Researchers from Birmingham, England, determined whether serious adverse effect profiles differ for the 5-aminosalicylates, sulphasalazine and mesalazine.
These drugs are extensively prescribed for the treatment of ulcerative colitis.
An analysis of suspected serious adverse reactions, reported to the Committee on Safety of Medicines of the United Kingdom between 1991 and 1998, was performed.
In addition, adverse effect profiles were categorized for interstitial nephritis, pancreatitis, serious skin reactions, hepatitis and hepatic failure, and blood dyscrasias.
Report rates were calculated using prescribing data from the Department of Health and then compared for mesalazine and sulphasalazine.
In total, 4.7 million prescriptions were dispensed for sulphasalazine compared with 2.8 million for mesalazine.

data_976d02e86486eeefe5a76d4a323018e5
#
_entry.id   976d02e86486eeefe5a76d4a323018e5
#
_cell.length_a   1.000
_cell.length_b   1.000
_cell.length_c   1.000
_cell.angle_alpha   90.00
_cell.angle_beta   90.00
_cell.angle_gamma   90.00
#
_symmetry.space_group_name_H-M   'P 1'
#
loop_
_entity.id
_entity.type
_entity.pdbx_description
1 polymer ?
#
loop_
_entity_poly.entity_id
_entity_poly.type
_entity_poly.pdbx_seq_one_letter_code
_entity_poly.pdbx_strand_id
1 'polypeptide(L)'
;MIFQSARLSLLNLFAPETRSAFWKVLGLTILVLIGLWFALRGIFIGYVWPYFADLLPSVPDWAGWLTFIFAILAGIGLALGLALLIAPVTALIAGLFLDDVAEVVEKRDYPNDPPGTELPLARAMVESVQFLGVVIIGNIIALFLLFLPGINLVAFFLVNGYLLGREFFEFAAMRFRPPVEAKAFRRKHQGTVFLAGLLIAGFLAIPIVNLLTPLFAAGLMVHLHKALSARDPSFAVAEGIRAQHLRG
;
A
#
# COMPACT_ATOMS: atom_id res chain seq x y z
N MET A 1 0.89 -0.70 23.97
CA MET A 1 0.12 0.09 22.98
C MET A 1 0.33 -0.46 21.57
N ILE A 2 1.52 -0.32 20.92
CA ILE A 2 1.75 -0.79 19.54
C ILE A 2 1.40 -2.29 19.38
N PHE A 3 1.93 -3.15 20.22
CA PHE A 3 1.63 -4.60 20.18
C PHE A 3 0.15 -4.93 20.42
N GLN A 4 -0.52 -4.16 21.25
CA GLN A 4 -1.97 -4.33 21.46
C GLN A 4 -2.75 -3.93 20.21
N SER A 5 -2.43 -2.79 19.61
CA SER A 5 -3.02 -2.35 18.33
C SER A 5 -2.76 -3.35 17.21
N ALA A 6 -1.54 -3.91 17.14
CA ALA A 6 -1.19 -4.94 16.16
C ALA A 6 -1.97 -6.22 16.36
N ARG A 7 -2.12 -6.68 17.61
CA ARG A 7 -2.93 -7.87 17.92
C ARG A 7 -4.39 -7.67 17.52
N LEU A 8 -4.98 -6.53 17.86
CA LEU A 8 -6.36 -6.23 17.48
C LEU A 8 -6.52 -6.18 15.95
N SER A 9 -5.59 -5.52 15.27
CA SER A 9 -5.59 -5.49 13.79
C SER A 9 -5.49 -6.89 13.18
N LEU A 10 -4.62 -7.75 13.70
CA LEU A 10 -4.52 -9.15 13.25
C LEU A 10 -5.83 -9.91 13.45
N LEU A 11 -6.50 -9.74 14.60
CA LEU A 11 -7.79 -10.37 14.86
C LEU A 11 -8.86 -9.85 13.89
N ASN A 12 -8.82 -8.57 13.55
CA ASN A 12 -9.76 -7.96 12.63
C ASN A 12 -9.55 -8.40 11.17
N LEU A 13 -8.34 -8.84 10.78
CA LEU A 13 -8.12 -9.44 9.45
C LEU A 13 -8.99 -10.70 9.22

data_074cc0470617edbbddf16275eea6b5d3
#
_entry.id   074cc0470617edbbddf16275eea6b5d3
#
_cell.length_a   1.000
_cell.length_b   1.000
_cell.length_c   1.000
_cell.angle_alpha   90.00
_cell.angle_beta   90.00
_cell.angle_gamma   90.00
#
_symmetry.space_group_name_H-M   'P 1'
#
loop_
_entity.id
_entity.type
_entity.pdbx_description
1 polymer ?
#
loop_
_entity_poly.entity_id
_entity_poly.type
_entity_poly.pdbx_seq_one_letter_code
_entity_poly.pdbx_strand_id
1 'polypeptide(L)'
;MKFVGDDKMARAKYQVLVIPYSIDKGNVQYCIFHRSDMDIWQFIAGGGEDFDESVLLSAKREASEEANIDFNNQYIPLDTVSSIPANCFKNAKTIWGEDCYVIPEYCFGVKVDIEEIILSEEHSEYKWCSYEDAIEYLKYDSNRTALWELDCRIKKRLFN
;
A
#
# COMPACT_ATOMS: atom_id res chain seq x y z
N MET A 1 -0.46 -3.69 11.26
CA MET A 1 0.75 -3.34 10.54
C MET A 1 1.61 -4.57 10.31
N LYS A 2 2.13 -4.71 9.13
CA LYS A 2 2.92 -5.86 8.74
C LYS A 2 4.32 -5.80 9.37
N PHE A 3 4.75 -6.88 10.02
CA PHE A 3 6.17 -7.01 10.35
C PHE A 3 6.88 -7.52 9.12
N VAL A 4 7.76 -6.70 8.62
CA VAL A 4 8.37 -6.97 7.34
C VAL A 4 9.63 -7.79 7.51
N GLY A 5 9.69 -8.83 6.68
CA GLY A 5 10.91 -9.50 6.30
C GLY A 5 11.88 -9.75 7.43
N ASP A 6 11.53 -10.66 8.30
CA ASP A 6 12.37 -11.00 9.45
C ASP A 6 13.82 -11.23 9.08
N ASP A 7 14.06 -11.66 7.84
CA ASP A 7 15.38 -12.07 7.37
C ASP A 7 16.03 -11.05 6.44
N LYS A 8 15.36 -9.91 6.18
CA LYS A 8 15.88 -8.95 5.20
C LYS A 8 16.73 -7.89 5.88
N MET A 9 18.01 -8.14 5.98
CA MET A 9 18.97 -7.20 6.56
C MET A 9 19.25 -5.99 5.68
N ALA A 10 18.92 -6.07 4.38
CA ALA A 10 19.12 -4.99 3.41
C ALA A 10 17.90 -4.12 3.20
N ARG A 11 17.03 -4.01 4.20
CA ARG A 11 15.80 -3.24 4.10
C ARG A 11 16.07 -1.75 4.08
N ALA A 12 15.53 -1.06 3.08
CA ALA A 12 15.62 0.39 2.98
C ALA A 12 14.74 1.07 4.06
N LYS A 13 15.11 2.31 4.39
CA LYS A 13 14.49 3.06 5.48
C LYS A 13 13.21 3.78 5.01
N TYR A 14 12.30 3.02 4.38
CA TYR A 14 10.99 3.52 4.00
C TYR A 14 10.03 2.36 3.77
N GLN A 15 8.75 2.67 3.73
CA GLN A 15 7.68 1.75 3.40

Interstitial nephritis only occurred in patients taking mesalazine, at a rate of 11.1 reports per million prescriptions dispensed.
| Pancreatitis 7-times more likely with mesalazine than sulphasalazine.
Pancreatitis was reported 7 times as frequently for mesalazine (7.5 per million prescriptions) compared with sulphasalazine (1.1 per million prescriptions).
The authors found no reports of serious skin disorders in patients prescribed sulphasalazine for inflammatory bowel disease.
However, blood dyscrasias occured significantly more often in patients receiving sulphasalazine for rheumatoid arthritis than for inflammatory bowel disease (odds ratio, 5.31). There was also a similar trend for hepatic disorders.
In this report, researchers Ransford and Langman from Queen Elizabeth Hospital, Birmingham, comment that pancreatitis and interstitial nephritis appear significantly more common with mesalazine.
They suggest that renal monitoring in patients who receive mesalazine may need reinforcing.
Given the evidence, there is nothing to indicate a safety advantage of mesalazine over sulphasalazine in the treatment of inflammatory bowel disease, they conclude.